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The effects of normalising hyperhomocysteinemia on clinical and operative outcomes in patients with critical limb ischaemia.
Peadar Waters, MB BCh MRCS, Paul Fennesy, MB BCh, Niamh Hynes, MB BCh MRCS MMSc MD, Sherif Sultan, MD FRCS FACS.
Western Vascular Institute, Galway, Ireland.

Objectives: The aim of this study was to assess the outcome of patients with treated hyperhomocysteinemia (HyhC) requiring intervention for Chronic Limb Ischaemia (CLI).
Design: Original article: Comparative Parallel Observational Group Study
Methods and Materials: In this prospective study we analysed the effect of normalizing HyhC in pre-operative patients with CLI between 2009-2011 (n=66, Group A). Data was collated from our prospectively updated patient database and composite endpoints were compared to 103 patients with normal homocysteine. Group A were then compared to a group of HyhC patients from pre-treatment hyperhomocysteinemia era of 2002-2006 which were previously studied (Group B). All interventions were performed by the same surgeon. Both groups were evenly matched.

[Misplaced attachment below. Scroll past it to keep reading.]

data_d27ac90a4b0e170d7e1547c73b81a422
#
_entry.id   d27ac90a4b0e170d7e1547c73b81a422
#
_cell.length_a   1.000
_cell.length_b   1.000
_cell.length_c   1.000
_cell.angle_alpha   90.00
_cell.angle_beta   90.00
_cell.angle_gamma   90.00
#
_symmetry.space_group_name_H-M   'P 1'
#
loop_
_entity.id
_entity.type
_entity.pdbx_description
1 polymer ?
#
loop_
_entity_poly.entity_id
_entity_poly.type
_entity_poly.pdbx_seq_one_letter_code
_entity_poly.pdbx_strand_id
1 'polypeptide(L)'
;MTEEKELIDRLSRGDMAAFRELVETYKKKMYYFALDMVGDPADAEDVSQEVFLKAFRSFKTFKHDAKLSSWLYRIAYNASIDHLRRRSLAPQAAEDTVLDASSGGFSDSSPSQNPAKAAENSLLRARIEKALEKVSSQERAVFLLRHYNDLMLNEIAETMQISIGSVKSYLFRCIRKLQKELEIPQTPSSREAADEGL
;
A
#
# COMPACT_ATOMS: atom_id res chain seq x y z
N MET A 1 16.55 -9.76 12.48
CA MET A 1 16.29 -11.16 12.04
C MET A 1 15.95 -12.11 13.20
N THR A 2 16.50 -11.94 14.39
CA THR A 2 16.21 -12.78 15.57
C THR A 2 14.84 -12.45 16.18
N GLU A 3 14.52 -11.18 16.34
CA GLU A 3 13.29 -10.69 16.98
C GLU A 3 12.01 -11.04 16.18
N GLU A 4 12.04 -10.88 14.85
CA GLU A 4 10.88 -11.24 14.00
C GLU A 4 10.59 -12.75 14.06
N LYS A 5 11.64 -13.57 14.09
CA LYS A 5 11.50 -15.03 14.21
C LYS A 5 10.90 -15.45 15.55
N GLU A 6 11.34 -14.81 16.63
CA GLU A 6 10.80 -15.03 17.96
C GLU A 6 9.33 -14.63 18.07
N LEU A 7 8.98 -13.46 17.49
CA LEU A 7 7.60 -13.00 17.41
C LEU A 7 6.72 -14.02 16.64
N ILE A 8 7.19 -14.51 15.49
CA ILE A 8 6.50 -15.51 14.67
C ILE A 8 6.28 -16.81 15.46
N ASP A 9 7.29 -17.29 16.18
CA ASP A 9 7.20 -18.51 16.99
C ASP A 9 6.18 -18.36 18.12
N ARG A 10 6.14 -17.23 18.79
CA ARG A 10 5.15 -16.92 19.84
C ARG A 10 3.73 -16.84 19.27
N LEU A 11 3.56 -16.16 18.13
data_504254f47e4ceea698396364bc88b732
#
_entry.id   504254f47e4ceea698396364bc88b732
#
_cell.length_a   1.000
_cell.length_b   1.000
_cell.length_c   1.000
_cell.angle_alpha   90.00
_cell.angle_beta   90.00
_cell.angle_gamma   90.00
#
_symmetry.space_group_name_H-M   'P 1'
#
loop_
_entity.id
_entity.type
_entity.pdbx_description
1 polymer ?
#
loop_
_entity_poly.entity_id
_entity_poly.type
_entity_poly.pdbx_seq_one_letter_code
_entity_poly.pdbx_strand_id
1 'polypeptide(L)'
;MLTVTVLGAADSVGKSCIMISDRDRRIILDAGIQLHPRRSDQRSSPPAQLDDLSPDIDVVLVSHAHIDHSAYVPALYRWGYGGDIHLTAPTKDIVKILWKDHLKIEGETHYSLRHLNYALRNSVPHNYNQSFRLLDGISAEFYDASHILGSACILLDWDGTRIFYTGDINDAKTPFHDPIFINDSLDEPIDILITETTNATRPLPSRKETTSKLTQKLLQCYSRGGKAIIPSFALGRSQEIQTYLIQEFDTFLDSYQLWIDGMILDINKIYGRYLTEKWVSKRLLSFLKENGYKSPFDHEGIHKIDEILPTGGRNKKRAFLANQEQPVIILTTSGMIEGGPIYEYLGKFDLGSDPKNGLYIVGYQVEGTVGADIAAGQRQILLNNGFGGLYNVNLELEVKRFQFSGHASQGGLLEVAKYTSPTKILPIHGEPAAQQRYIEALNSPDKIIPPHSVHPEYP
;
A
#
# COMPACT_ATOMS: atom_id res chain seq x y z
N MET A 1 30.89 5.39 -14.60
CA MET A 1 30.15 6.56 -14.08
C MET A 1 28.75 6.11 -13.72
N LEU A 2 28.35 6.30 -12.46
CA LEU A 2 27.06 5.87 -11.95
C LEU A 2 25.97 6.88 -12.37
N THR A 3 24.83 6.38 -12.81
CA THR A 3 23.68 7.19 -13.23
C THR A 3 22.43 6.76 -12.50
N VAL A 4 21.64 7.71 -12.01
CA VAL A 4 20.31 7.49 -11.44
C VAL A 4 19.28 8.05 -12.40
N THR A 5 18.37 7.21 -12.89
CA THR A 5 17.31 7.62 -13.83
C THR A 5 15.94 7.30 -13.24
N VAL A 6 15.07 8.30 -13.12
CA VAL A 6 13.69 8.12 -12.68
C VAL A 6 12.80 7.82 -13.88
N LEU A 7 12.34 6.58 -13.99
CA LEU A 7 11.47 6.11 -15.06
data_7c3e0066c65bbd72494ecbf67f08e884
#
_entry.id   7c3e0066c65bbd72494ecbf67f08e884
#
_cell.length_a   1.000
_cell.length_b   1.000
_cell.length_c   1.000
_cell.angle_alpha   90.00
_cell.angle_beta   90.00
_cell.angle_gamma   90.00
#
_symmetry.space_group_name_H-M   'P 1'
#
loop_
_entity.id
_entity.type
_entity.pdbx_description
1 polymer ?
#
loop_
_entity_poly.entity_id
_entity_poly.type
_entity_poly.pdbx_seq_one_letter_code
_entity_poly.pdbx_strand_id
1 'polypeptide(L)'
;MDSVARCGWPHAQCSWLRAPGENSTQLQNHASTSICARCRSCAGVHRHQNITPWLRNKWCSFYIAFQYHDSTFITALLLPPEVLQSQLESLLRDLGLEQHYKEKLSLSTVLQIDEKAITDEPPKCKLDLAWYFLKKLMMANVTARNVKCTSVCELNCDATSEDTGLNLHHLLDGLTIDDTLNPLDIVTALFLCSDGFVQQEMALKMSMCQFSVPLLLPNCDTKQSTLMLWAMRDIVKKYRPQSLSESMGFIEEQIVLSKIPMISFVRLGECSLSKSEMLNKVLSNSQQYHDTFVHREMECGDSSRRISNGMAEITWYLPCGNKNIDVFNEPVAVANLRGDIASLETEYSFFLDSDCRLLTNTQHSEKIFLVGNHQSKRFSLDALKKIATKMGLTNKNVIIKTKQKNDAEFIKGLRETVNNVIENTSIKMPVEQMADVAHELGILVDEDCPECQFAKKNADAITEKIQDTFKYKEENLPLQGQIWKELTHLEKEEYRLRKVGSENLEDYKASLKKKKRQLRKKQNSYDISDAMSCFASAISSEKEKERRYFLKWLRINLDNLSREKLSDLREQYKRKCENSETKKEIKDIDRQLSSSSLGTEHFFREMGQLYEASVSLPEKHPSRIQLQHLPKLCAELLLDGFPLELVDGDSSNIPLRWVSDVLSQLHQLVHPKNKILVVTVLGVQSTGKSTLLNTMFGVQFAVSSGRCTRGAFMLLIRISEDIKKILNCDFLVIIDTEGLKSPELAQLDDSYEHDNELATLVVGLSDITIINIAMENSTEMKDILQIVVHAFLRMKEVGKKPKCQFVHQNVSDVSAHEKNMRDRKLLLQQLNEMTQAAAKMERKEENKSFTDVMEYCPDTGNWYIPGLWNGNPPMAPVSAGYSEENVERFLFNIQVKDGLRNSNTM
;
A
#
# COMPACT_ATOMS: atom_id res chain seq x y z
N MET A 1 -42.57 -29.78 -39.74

Results: The median age was 73 years and median Homocysteine level was 11 (Range 5 - 34.9). In Group A, Immediate clinical improvement was equivalent to the normal homocysteine group. There was no significant difference in time to binary restenosis in between both groups, p=0.8517. Secondary endpoints and all cause survival showed no significant difference. Pre-Treatment Multivariate Logistic Regression for group B; depicts HyhC as significant in Graft occlusion and limb loss p<0.0001. Multivariate Logistic Regression for all group reports that medically corrected HyhC is no longer a significant factor of operative outcome.
Conclusion: We conclude that patients with medically corrected HyhC, using folic acid and vitamin B12 have similar outcomes compared to those with normal homocysteine.


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